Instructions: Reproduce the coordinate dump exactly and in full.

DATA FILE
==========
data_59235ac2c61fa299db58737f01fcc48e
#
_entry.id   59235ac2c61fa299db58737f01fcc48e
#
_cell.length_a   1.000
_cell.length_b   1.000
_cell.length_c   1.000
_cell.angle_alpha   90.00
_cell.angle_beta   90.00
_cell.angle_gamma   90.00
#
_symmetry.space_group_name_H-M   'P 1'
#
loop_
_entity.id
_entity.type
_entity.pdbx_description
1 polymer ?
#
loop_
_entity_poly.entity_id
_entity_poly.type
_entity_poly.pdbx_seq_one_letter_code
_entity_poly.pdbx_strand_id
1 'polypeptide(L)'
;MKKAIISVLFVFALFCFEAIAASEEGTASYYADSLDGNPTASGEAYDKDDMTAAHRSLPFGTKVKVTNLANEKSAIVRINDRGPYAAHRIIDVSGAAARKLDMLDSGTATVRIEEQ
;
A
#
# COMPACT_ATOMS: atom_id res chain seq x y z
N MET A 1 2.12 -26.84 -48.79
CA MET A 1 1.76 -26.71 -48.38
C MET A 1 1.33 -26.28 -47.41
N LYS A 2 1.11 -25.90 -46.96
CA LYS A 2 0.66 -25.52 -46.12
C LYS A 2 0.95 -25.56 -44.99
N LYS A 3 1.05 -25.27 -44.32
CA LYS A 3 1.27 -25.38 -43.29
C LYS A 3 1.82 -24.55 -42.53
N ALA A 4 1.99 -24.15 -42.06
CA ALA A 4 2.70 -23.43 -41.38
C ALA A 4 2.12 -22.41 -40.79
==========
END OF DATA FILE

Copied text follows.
data_59235ac2c61fa299db58737f01fcc48e
#
_entry.id   59235ac2c61fa299db58737f01fcc48e
#
_cell.length_a   1.000
_cell.length_b   1.000
_cell.length_c   1.000
_cell.angle_alpha   90.00
_cell.angle_beta   90.00
_cell.angle_gamma   90.00
#
_symmetry.space_group_name_H-M   'P 1'
#
loop_
_entity.id
_entity.type
_entity.pdbx_description
1 polymer ?
#
loop_
_entity_poly.entity_id
_entity_poly.type
_entity_poly.pdbx_seq_one_letter_code
_entity_poly.pdbx_strand_id
1 'polypeptide(L)'
;MKKAIISVLFVFALFCFEAIAASEEGTASYYADSLDGNPTASGEAYDKDDMTAAHRSLPFGTKVKVTNLANEKSAIVRINDRGPYAAHRIIDVSGAAARKLDMLDSGTATVRIEEQ
;
A
#
# COMPACT_ATOMS: atom_id res chain seq x y z
N MET A 1 2.12 -26.84 -48.79
CA MET A 1 1.76 -26.71 -48.38
C MET A 1 1.33 -26.28 -47.41
N LYS A 2 1.11 -25.90 -46.96
CA LYS A 2 0.66 -25.52 -46.12
C LYS A 2 0.95 -25.56 -44.99
N LYS A 3 1.05 -25.27 -44.32
CA LYS A 3 1.27 -25.38 -43.29
C LYS A 3 1.82 -24.55 -42.53
N ALA A 4 1.99 -24.15 -42.06
CA ALA A 4 2.70 -23.43 -41.38
C ALA A 4 2.12 -22.41 -40.79